Parents Win Compensation for Brain Damaged Toddler

The parents of a two-year-old girl who was left permanently brain damaged after a car crash caused by a dangerous driver have been awarded £800,000 in compensation .

Cerys Edwards was just 11 months old at the time of the accident in Streetly Lane, Sutton Coldfield on 11 November 2006. She is still unable to breathe without a ventilator and requires 24-hour care. She is currently being looked after at the specialist Children’s Trust in Surrey.

Antonio Singh Boporan who was 19 at the time of the crash was speeding at 70mph in a 30mph area in his mother’s high performance Range Rover when he lost control whilst overtaking and smashed into the Edwards family car, injuring himself as well as others.

Boporan was sentenced to 21 months in jail and banned from driving for 5 years at Birmingham Crown Court after being found guilty of dangerous driving. He was told by Judge Frank Chapman that he had shown an “arrogant disregard” for safety. His millionaire parents who own the Two Sisters Food Group based in West Bromwich released a statement after he was sentenced. It said: “We a deeply sorry this awful accident has had such devastating consequences. We all realise there is no sentence our son could receive that could be close to the suffering of baby Cerys and her family. Our thoughts and prayers are with her family.”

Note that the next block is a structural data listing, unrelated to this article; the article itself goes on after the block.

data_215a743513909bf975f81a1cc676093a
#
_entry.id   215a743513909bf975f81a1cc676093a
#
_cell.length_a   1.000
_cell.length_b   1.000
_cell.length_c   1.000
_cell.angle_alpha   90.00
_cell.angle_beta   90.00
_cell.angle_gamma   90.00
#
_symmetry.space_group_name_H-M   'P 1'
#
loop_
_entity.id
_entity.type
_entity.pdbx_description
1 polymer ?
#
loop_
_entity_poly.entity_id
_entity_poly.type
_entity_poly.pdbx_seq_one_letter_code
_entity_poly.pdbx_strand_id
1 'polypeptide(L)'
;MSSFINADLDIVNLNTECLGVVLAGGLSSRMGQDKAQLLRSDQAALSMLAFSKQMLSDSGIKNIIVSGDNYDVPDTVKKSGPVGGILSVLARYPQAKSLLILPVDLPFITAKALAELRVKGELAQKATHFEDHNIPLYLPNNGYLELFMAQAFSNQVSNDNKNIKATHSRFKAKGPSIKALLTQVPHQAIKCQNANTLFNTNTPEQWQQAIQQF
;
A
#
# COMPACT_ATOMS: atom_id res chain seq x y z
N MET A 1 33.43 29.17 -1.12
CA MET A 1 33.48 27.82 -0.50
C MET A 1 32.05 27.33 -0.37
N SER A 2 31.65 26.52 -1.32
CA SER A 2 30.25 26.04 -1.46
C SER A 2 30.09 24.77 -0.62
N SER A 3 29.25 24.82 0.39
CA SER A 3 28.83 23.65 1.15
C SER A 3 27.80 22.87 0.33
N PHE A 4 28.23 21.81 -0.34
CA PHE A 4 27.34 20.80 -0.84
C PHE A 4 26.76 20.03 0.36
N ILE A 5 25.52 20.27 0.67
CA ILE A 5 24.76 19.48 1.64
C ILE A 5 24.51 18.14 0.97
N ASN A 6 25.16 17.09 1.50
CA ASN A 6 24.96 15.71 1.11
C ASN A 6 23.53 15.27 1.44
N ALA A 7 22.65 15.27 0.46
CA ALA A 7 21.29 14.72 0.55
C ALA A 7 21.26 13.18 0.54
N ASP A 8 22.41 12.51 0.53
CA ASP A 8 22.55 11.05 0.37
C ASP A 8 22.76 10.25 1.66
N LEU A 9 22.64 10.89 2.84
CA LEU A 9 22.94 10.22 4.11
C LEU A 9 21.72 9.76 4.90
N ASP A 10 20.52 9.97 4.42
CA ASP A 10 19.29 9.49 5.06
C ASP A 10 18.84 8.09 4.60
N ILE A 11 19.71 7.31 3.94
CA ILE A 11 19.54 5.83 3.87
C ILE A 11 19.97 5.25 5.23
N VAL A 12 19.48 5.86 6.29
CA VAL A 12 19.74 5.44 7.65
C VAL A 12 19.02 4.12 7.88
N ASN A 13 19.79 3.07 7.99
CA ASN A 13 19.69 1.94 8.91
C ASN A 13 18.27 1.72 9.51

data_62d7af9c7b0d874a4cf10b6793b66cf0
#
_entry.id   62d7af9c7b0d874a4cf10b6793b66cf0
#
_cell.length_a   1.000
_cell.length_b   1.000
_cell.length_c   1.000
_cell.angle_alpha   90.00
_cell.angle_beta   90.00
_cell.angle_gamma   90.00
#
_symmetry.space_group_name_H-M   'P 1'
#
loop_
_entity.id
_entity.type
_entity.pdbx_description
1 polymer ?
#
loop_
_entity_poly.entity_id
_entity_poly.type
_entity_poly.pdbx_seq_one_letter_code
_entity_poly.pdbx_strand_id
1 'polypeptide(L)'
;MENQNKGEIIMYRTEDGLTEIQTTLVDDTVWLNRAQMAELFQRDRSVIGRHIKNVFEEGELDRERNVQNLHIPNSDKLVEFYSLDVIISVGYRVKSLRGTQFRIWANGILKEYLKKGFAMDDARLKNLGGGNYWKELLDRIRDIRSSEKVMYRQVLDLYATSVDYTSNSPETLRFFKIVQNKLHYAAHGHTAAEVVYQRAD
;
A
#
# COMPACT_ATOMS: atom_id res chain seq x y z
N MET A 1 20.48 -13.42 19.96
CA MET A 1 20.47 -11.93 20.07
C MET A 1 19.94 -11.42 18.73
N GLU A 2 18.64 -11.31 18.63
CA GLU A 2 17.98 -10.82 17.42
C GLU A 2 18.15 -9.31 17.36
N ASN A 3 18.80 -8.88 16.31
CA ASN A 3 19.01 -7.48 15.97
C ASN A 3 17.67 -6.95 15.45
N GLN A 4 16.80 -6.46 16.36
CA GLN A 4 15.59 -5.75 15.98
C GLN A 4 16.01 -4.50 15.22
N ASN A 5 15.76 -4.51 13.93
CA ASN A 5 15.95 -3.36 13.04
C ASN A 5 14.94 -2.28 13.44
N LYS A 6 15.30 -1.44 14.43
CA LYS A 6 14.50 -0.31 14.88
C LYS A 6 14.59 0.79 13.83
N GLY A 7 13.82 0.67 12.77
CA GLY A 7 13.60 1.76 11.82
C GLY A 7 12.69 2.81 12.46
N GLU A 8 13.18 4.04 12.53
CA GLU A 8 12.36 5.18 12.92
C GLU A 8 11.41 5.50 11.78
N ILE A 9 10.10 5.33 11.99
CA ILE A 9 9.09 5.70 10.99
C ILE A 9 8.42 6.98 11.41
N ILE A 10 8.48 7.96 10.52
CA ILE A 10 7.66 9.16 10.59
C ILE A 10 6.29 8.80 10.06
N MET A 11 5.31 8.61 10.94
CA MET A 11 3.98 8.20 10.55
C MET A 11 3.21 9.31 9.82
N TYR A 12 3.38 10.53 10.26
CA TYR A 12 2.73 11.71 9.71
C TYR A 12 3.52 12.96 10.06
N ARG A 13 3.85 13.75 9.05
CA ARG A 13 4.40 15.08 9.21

Cerys’ parents Gareth and Stacey Edwards, have to travel 150 miles from their home Sutton Coldfield to see Cerys in Surrey and hope to be able to buy a specially adapted house in which to care for Cerys themselves.

Their lawyer Richard Langton said such a house would cost about £850,000, and that there were extra costs for her carers and transport. He said: “I know it sounds a lot, but its got to accommodate not just Cerys but all her carers around the clock.”

The Edwards have now launched a campaign for tougher sentences to be introduced for dangerous driving. The current maximum sentence is 2 years and they are calling for this to be increased to 10 years, closer to the maximum for death by dangerous driving. Mr Edwards said: “We strongly feel that the maximum two year sentence should have been imposed. Even this would have seemed inadequate considering what has happened to our daughter. Cerys could not survive without her ventilator so in our opinion he should be facing up to 14 years, the same penalty as causing death by dangerous driving.”

Jayne Salt of the Crown Prosecution Service, said: “This case has highlighted the culture of vehicles being driven at high speed by young, inexperienced motorists. In this case the defendant, who had only passed his driving test six months prior to the incident, was driving a high performance Range Rover over the speed limit and was not wearing a seatbelt.”

Prosecutors gathered evidence of Boporan’s speed thanks to a high-tech German airbag system fitted to the Range Rover. This helped estimate his speed at the time of impact with the Edwards’ vehicle. This case is the first in the UK to use such a system as evidence in a prosecution.


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